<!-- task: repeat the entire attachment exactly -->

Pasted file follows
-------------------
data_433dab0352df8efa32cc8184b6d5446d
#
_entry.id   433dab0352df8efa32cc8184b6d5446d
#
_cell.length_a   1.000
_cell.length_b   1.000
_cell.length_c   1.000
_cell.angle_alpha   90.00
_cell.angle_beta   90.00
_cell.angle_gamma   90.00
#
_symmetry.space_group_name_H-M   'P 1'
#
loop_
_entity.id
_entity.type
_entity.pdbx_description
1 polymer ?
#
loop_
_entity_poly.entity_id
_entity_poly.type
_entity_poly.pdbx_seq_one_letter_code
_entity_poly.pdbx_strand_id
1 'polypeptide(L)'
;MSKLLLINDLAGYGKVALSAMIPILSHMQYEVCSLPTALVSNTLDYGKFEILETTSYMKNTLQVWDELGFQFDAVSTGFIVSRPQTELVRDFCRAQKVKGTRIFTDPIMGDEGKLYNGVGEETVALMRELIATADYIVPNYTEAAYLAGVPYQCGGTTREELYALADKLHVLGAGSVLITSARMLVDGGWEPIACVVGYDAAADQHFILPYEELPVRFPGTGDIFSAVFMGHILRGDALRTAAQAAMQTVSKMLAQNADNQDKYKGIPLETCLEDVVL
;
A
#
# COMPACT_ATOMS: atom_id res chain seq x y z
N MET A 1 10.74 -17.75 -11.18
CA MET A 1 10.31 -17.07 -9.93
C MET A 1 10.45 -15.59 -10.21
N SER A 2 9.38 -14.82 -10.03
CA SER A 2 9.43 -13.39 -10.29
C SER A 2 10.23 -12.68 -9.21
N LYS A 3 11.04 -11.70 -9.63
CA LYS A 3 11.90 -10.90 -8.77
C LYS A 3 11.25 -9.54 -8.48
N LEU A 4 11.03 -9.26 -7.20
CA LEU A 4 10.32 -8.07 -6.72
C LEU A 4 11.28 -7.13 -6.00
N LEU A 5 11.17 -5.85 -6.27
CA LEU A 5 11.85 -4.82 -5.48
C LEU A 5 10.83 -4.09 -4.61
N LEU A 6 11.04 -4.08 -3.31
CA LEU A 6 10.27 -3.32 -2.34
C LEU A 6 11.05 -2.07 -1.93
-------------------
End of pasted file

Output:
data_433dab0352df8efa32cc8184b6d5446d
#
_entry.id   433dab0352df8efa32cc8184b6d5446d
#
_cell.length_a   1.000
_cell.length_b   1.000
_cell.length_c   1.000
_cell.angle_alpha   90.00
_cell.angle_beta   90.00
_cell.angle_gamma   90.00
#
_symmetry.space_group_name_H-M   'P 1'
#
loop_
_entity.id
_entity.type
_entity.pdbx_description
1 polymer ?
#
loop_
_entity_poly.entity_id
_entity_poly.type
_entity_poly.pdbx_seq_one_letter_code
_entity_poly.pdbx_strand_id
1 'polypeptide(L)'
;MSKLLLINDLAGYGKVALSAMIPILSHMQYEVCSLPTALVSNTLDYGKFEILETTSYMKNTLQVWDELGFQFDAVSTGFIVSRPQTELVRDFCRAQKVKGTRIFTDPIMGDEGKLYNGVGEETVALMRELIATADYIVPNYTEAAYLAGVPYQCGGTTREELYALADKLHVLGAGSVLITSARMLVDGGWEPIACVVGYDAAADQHFILPYEELPVRFPGTGDIFSAVFMGHILRGDALRTAAQAAMQTVSKMLAQNADNQDKYKGIPLETCLEDVVL
;
A
#
# COMPACT_ATOMS: atom_id res chain seq x y z
N MET A 1 10.74 -17.75 -11.18
CA MET A 1 10.31 -17.07 -9.93
C MET A 1 10.45 -15.59 -10.21
N SER A 2 9.38 -14.82 -10.03
CA SER A 2 9.43 -13.39 -10.29
C SER A 2 10.23 -12.68 -9.21
N LYS A 3 11.04 -11.70 -9.63
CA LYS A 3 11.90 -10.90 -8.77
C LYS A 3 11.25 -9.54 -8.48
N LEU A 4 11.03 -9.26 -7.20
CA LEU A 4 10.32 -8.07 -6.72
C LEU A 4 11.28 -7.13 -6.00
N LEU A 5 11.17 -5.85 -6.27
CA LEU A 5 11.85 -4.82 -5.48
C LEU A 5 10.83 -4.09 -4.61
N LEU A 6 11.04 -4.08 -3.31
CA LEU A 6 10.27 -3.32 -2.34
C LEU A 6 11.05 -2.07 -1.93